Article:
Clayton tackles debate

Science and religion are in the midst of a battle, according to Philip Clayton, a veteran theologian who lectured at CLU on Tuesday, Feb. 19.

“How do we integrate this world of science with what humans have traditionally believed?” asked Clayton.

This question has given rise to a debate between the New Atheists with scientific facts and proponents of intelligent design with religious beliefs.

“His argument is that the conflict is grounded, on the one hand, by forms of religious belief, which have failed to adapt to advancing scientific knowledge, most famously the theory of evolution,” said Nathan Tierney, professor of philosophy at California Lutheran University and director of the Harold Stoner Clark Lecture Series, of which Clayton’s talk was a part. “On the other hand, however, it is caused by a mistaken view of science that is held by many atheists.”

Clayton is provost of Claremont Lincoln University and dean of the Claremont School of Theology. He has spent his professional life teaching and researching philosophy and constructive theology and is a well-known part of the science-religion debate.

In his two-part lecture series, “Between ‘Intelligent Design’ and the New Atheism: Science and Religion at the Crossroads,” Clayton critiqued the closed-mindedness of radicals at each end of the debate who have drowned out what he calls the beautiful period of open dialogue between science and religion, which occurred prior to the terrorist attacks on Sept. 11, 2001.

That was when the New Atheists began to see religion as dangerous, said Tierney.

“The irony of this battle-to-the-death is that while the extremist science has changed in really important ways, science is now a tool to explore emergent realities in the natural world,” said Clayton.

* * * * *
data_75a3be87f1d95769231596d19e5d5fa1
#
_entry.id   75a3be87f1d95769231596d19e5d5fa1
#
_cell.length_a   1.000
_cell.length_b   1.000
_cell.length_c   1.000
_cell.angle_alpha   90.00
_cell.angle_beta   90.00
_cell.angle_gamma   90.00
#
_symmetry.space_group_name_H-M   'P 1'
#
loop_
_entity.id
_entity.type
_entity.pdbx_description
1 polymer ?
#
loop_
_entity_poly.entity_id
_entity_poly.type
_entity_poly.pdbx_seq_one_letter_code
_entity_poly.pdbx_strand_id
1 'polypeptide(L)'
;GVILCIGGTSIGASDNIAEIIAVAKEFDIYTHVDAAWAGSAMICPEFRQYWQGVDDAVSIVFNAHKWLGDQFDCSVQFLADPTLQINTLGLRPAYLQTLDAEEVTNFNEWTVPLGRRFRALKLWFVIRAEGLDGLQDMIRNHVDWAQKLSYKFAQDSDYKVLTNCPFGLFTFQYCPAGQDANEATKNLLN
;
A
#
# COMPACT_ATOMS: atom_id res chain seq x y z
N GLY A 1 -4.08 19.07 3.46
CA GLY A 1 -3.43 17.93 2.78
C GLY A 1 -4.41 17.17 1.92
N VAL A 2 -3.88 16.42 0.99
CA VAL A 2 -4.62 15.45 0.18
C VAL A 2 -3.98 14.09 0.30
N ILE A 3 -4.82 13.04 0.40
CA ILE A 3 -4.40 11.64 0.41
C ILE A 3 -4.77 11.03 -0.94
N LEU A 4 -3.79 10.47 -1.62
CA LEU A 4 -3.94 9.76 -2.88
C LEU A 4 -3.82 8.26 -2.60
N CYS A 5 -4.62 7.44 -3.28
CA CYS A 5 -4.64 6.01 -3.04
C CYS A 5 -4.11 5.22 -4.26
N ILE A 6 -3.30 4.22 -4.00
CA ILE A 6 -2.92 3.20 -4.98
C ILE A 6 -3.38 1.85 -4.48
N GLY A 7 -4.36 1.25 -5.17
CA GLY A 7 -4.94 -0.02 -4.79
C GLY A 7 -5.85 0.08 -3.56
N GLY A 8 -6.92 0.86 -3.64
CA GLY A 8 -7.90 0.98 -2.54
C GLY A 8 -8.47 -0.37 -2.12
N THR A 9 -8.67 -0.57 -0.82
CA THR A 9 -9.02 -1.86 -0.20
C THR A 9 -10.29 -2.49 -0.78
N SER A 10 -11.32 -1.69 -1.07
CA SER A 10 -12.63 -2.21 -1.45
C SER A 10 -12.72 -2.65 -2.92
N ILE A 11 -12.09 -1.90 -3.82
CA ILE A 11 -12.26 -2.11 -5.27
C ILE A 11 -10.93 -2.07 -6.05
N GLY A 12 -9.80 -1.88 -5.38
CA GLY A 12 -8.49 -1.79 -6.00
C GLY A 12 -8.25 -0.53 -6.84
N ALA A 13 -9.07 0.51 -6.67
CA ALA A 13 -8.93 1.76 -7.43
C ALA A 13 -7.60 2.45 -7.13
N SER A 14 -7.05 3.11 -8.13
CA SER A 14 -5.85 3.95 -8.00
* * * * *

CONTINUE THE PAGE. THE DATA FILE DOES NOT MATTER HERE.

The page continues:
This was the 26th annual lecture in the Harold Stoner Clark Lecture Series, which is sponsored by the department of philosophy.

“The series encourages philosophical debate and discussion on campus and is true to the donor’s intention,” said Eloise Cohen, assistant director of the lecture series.

Harold Stoner Clark endowed the lecture series after a lifetime search for truth and meaning.

He wanted the lectures to focus on the relationship between philosophy and science, specifically the limitations of science.
Junior Mike Frieda, a political science and philosophy major, is the president of the Secular Student Alliance, a club on campus that explores faith and reason through weekly discussion meetings as well as visits to different places of worship.

“The current status of atheism in America for a lot of people, not just atheists, is to see it as something that is very discontent and looking for sweeping social change rather than looking for pluralism of religious identity, which is what our group seeks out,” said Frieda.

The club’s exploration of faith and reason parallels the honors, religion and philosophy majors’ capstone course, Faith and Reason, as well as CLU’s mission, which is to encourage “critical inquiry into matters of both faith and reason.”

“Our club is very much going towards that mission of exploring what is truth, what is faith, what is reason, what do I believe and why,” said Frieda.

Clayton concluded his first lecture by encouraging those questions and challenging that things can be understood that were never understood before.

“There is something in our very nature that finds ourselves wondering,” said Clayton. “We ask the broader questions. It is our heritage, and I think it is that more than anything else we need to pursue.”

 

Ashley Adelman
Staff Writer
Published Feb. 27, 2013